As shown in FIGS. 1 and 2, electrode 12 is formed in a saw-toothed shape. Preferably, electrode 12 is a thin conductive wire made of silver, although stainless steel or other conductive materials can also be used. Electrode 12 is formed in a non-linear configuration for two purposes. First, the saw-toothed pattern allows electrode 12 to stretch and flex. Second, a greater area of gel pad 14 lies in close contact to a wire which is so configured, so that there is little voltage drop along the entire area of gel pad 14. Other configurations which are suitable for these purposes are depicted in FIGS. 4 and 5. In FIG. 4, an electrode 32 is shown having a sinusoidal configuration. FIG. 5 depicts an electrode 42 which has a series of overlapping loops.

In operation, skin conducting electrode assembly 10 functions in the following manner when it is used for transcutaneous electrical nerve stimulation of an incision. Usually, two electrode assemblies 10 are placed longitudinally along each side of the incision. Electrode assembly 10 is held to the skin of the patient by the adhesive on the underside 17 of adhesive pad 16. A suitable material for adhesive pad 16 is 1/8 inch thick four pound "White Foam" cross link polythelene material with an applied adhesive selected from a group of adhesives that are medically compatible and are well known in the art. The overlapping edges of adhesive pad 16 holds gel pad 14 and electrode 12 in close contact with the skin of the patient. Gel pad 14 is made from a cellular foam material which is impregnated with an electrolyte gel such as Ringer's solution to provide a low impedance skin contact. After electrode assembly 10 is attached to the patient's skin, lead wire 22 is then connected to a suitable source of electrical impulses by banana plug 24. The electrical impulses travel through wire 25 to electrode 12 and then through the electrolyte solution in gel pad 14 to the patient's skin. The electrical impulses reduce or eliminate pain sensation in the area of the skin near the electrode, and due to the non-linear configuration of the wire of electrode 12, a wide area of the skin receives this stimulation from gel pad 14. As the patient moves, electrode assembly 10 is subject to the flexes and stretches of the skin it is adhered to. Electrode 12 flexes and stretches as well, making the electrode assembly 10 more comfortable to wear and less likely to come loose from the patient. In addition, so-called "hot spots" are reduced as the wire of electrode 12 easily flexes and does not crimp together.

Although the invention has been described in detail with respect to exemplary embodiments thereof, it will be understood by those of ordinary skill in the art that variations and modifications may be effected within the scope and spirit of the invention

Patent Citations
Cited PatentFiling datePublication dateApplicantTitle
US3565059 *Jun 7, 1968Feb 23, 1971Hauser Research And EngineerinBiological electrode and method of making same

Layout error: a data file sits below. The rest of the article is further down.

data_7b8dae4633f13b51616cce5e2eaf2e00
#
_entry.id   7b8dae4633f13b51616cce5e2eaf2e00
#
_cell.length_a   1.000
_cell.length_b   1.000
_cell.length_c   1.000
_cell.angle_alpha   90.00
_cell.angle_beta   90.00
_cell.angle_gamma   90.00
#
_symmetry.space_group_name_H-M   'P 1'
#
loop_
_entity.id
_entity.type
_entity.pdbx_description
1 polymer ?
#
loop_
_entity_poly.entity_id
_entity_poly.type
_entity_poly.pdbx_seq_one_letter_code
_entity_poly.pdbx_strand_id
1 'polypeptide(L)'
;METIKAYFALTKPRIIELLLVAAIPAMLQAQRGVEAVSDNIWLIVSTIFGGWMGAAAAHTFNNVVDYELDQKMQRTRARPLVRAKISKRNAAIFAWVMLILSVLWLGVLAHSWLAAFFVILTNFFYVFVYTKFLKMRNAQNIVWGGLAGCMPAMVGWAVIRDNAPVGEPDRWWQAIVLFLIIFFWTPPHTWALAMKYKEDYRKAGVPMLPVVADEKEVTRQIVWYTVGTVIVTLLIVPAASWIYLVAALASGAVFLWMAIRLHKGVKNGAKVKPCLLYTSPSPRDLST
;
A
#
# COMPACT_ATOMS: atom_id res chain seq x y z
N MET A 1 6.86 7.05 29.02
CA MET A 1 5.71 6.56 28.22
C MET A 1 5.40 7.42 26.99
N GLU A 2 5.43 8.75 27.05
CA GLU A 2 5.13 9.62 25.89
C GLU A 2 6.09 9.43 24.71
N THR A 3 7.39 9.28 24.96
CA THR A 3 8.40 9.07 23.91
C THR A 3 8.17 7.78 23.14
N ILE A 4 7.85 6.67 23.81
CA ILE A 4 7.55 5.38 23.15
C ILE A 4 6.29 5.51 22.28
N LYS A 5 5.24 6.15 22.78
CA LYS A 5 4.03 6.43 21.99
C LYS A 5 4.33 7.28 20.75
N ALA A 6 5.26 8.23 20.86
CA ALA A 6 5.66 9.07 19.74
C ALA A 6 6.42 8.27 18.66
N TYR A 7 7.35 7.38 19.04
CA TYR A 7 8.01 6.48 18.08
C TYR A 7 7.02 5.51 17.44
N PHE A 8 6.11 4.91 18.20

US3817252 *May 8, 1972Jun 18, 1974Medtronic IncElectrode for transcutaneous stimulation
US3977392 *Apr 21, 1975Aug 31, 1976Eastprint, Inc.Medical electrode
US4102331 *Sep 21, 1976Jul 25, 1978Datascope CorporationDevice for transmitting electrical energy
*CA1008135A Title not available
DK122258B * Title not available
GB1519782A * Title not available
Non-Patent Citations
Reference
1 *Albisser et al., "Atraumatic Electrodes . . . Monitoring", JAAMA, vol. 5, No. 2, Mar.-Apr., 1971.
Referenced by
Citing PatentFiling datePublication dateApplicantTitle
US4331153 *Nov 13, 1980May 25, 1982Healy James WDisposable EKG electrode
US4653501 *Apr 17, 1986Mar 31, 1987Baxter Travenol Laboratories, Inc.Medical electrode with reusable conductor
US4715382 *Aug 1, 1986Dec 29, 1987Minnesota Mining And Manufacturing CompanyFlat biomedical electrode with reuseable lead wire
US4815964 *Jul 27, 1987Mar 28, 1989Joel CohenElectrode having lead wire attachment
US4955381 *Aug 26, 1988Sep 11, 1990Cardiotronics, Inc.For stimulation/monitoring a patient's heart at or about the same time
US5010896 *Oct 17, 1989Apr 30, 1991Westec CorporationPulsed galvanic stimulator
US5080099 *Aug 29, 1990Jan 14, 1992Cardiotronics, Inc.Multi-pad, multi-function electrode
US5168875 *Apr 11, 1991Dec 8, 1992Staodyn, Inc.Elongated strip electrode arrangement and method
US5218973 *Mar 22, 1991Jun 15, 1993Staodyn, Inc.Disposable wound treatment electrode
US5458141 *Aug 4, 1993Oct 17, 1995Quinton Instrument CompanyAbrasive skin electrode
US5543012 *Mar 24, 1995Aug 6, 1996Non-Invasive Monitoring Systems, Inc.Apparatus for making a stretchable band-type transducer particularly suited for use with respiration monitoring apparatus
US5645063 *Jun 5, 1995Jul 8, 1997Quinton Instrument CompanySkin electrode having multiple conductive center members
US6016246 *Dec 14, 1998Jan 18, 2000Lucent Technologies Inc.Wrist strap
Classifications
U.S. Classification607/152
International ClassificationA61N1/04
Cooperative ClassificationA61N1/0456
European ClassificationA61N1/04E1N
Legal Events
DateCodeEventDescription
Apr 6, 1998ASAssignment
Owner name: CHASE MANHATTAN BANK, AS ADMINISTRATIVE AGENT, THE
Free format text: SECURITY INTEREST;ASSIGNORS:CONMED CORPORATION (NY CORPORATION);ASPEN LABORATORIES, INC. (CO CORPORATION);CONMED ANDOVER MEDICAL, INC. (NY CORPORATION);AND OTHERS;REEL/FRAME:009187/0010
Effective date: 19971231